We’ve talked about the importance of running in our previous blog. Now that we’ve got you all convinced to get up and run, now we have compiled running terms to be familiar with. Here they are:
- Aid station: More commonly termed as water stop. Any point along the course that gives water or sports drinks, handed out by volunteers. Most likely at bigger races, people also hand out gels, energy bars, and other items.
- Body Mass Index: A calculation of body fat that can be used to diagnose whether or not your weight is healthy. BMI is derived by contrasting your height from your weight.
- Chip: A small plastic piece connected to a runner’s shoelace that’s used to track a runner’s progress and record times during a race. Timing chips are activated once you step over the electronic mat at the start and finish of a race, and at various points in between.
- Endorphins: Brain chemicals long credited with producing a “runner’s high,” the sense of delight that runners experience. More recent research characterize this to endocannabinoids, molecules created by the body that are said to reduce pain and anxiety and promote well-being.
- Heart rate: Calculates how many times your heart beats in a minute. Training by heart rate is responsible for many variables that affect how you feel from day to day. It makes it a better way to monitor how hard you’re working than an arbitrary measure such as your pace.
- Long slow distance runs: Any run that’s longer than a weekly run, which is the foundation of marathon and half-marathon training. These workouts help build endurance and psychological toughness that can help you get through race day.
- Marathon: A race that’s 42.195 km long. Many runners are expected to be proud of having run a marathon, some of the greatest runners in history have never done one, so don’t feel like you have to do a marathon to call yourself a runner. Most experts agree that you should have a year of regular running under your belt before you start training for your first marathon.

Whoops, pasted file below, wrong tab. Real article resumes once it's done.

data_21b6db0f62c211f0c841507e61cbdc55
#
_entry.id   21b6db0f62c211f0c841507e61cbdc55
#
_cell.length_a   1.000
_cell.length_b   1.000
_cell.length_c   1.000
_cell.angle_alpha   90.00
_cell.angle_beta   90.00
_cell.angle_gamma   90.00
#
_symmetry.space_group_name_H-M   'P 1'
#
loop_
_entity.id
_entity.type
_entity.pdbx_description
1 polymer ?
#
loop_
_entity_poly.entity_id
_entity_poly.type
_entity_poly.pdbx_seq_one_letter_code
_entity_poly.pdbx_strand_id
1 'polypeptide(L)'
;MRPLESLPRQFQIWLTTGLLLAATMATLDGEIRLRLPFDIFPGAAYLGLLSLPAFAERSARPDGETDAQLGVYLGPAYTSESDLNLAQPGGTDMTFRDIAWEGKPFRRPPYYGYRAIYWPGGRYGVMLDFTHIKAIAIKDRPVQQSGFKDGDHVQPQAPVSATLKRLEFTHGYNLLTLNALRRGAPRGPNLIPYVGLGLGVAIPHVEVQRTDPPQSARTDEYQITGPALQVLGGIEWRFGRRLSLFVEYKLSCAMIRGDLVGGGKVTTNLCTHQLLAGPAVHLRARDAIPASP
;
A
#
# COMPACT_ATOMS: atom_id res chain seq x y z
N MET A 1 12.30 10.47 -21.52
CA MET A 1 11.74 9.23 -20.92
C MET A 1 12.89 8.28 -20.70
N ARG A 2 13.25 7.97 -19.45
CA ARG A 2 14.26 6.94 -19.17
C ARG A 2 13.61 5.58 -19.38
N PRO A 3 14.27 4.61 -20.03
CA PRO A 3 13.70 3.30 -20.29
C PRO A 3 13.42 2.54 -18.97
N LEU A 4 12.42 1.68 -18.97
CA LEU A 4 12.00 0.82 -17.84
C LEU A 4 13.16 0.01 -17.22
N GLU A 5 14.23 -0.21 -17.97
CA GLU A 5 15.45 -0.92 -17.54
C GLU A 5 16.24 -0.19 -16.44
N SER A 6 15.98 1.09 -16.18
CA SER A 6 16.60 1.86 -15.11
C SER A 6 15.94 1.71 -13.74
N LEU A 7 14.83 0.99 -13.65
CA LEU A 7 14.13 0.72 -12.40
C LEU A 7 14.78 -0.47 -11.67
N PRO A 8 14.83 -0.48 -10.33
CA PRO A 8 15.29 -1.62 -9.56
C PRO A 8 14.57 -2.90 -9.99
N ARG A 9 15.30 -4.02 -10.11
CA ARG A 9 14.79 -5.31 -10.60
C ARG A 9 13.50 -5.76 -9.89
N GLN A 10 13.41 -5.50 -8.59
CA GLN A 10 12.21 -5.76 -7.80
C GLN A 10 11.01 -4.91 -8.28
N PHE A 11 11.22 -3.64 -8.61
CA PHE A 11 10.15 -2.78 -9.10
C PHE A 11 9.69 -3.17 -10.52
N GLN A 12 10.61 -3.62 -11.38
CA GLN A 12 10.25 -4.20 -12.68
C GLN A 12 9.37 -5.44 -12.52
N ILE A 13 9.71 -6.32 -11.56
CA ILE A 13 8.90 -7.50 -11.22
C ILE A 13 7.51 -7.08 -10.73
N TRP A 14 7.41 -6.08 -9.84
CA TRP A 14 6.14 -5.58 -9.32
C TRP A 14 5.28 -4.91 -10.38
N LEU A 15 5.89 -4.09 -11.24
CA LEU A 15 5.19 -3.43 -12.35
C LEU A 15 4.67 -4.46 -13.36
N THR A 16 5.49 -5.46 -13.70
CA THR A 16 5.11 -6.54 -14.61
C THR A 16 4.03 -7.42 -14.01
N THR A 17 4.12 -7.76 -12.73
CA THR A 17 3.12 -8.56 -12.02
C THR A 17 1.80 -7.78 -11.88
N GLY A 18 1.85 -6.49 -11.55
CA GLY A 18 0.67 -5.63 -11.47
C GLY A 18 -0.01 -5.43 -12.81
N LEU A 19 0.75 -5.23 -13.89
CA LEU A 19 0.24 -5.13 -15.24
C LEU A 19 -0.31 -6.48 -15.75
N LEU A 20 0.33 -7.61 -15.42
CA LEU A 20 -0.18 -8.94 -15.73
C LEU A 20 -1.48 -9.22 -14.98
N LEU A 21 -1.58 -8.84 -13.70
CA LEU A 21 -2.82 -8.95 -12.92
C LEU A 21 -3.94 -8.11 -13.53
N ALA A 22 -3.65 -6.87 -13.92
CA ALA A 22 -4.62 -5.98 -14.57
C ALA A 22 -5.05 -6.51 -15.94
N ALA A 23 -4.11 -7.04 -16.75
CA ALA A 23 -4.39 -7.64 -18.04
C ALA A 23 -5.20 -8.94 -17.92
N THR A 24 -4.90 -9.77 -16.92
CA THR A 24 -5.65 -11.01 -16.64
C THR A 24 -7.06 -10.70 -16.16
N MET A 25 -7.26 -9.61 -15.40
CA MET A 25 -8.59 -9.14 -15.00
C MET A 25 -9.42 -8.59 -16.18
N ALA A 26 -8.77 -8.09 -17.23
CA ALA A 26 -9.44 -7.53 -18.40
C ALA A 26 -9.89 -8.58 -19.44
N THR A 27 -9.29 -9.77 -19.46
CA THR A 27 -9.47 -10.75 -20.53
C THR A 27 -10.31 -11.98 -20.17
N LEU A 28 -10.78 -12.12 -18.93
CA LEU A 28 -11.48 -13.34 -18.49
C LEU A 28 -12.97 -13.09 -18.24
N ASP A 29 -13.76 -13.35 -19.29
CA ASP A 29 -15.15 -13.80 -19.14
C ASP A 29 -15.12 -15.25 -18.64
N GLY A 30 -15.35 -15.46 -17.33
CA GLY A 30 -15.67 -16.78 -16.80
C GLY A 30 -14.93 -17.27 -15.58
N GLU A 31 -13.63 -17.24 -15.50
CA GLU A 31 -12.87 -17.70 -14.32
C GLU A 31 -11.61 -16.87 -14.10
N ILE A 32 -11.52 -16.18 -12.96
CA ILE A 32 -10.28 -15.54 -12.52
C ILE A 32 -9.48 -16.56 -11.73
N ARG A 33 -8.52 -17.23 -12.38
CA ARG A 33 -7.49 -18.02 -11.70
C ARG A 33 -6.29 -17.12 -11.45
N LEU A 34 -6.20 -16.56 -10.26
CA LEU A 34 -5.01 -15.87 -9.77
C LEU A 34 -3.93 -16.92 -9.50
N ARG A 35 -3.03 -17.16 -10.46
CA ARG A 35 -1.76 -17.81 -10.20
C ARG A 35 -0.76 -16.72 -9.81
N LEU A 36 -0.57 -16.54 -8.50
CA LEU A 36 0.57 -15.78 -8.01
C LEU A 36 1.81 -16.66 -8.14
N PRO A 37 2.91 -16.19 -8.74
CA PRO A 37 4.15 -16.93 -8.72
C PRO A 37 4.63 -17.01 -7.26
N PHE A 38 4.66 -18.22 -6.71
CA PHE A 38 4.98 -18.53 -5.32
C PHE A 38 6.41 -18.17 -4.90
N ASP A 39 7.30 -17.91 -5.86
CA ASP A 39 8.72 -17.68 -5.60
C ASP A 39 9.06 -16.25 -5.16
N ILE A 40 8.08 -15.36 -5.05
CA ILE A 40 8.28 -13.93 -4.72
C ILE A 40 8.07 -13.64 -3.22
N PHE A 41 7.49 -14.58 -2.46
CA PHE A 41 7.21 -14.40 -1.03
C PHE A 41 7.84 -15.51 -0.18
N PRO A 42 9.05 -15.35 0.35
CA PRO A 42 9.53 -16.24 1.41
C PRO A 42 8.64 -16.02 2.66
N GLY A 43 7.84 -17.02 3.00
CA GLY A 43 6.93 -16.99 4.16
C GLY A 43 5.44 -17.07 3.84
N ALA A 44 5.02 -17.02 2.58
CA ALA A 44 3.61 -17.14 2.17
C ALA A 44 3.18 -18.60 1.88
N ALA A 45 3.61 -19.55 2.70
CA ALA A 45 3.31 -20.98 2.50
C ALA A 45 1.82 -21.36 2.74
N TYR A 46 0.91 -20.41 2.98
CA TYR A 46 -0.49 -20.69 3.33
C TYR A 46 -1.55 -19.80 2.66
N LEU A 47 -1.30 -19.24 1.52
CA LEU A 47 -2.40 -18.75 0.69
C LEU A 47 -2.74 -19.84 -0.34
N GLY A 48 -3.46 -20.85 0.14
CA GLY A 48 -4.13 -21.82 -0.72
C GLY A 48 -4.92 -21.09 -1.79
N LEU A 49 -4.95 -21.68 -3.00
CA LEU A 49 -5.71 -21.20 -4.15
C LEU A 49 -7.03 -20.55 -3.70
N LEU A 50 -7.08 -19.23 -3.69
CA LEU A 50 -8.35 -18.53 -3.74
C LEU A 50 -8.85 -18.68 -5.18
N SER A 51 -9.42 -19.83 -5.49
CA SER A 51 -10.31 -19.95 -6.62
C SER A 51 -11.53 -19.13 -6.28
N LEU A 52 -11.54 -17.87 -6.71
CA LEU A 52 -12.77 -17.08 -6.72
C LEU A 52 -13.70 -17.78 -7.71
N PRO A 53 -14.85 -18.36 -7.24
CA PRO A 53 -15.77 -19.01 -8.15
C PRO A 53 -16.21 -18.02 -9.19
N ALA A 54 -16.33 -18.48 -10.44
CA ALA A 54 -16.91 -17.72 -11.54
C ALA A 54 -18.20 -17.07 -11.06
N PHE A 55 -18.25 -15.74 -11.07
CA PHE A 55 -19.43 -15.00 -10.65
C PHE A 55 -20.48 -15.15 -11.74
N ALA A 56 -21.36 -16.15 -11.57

- Pace: How fast you’re running, usually expressed in terms of minutes per km. Your running pace at a given effort level will vary greatly from day to day, depending on the weather, your fatigue level, and numerous other factors. While it’s good to have a general idea of how fast you’re running, it’s best not to base your running around hitting certain paces all the time. Doing so usually leads to working too hard, and can drain much of the enjoyment from your running. As you gain fitness, you’ll naturally speed up.
- Quality workouts: Any workouts that are faster or longer than daily runs. Within the context of marathon and half-marathon training, the term usually refers to workouts such as long runs, speed sessions, and tempo runs, which all require a day or two of recovery.
- RICE: Refers to Rest, Ice, Compression, and Elevation. These techniques can relieve pain, reduce swelling, and protect damaged tissues, all of which speed healing. They’re most effective when done immediately following an injury. RICE is the standard prescription for many aches and pains, such as strained hamstrings and twisted ankles.
- Speedwork: More commonly called intervals or repeats, speedwork means any workout run at a faster-than-normal pace. Often done at a track. Performed to increase cardiovascular fitness.
- Technical clothing: This typically refers to clothing made of synthetic fibers that wick moisture away from the skin. These fibers do not absorb moisture like cotton does, and they help prevent uncomfortable chafing.
- Warm-up: A period of walking or easy running or any light activity that is done for 10 to 20 minutes before a workout. It gradually increases heart rate, breathing rate, and blood flow to the muscles. It is basically a preparation of the body for more heavy work.
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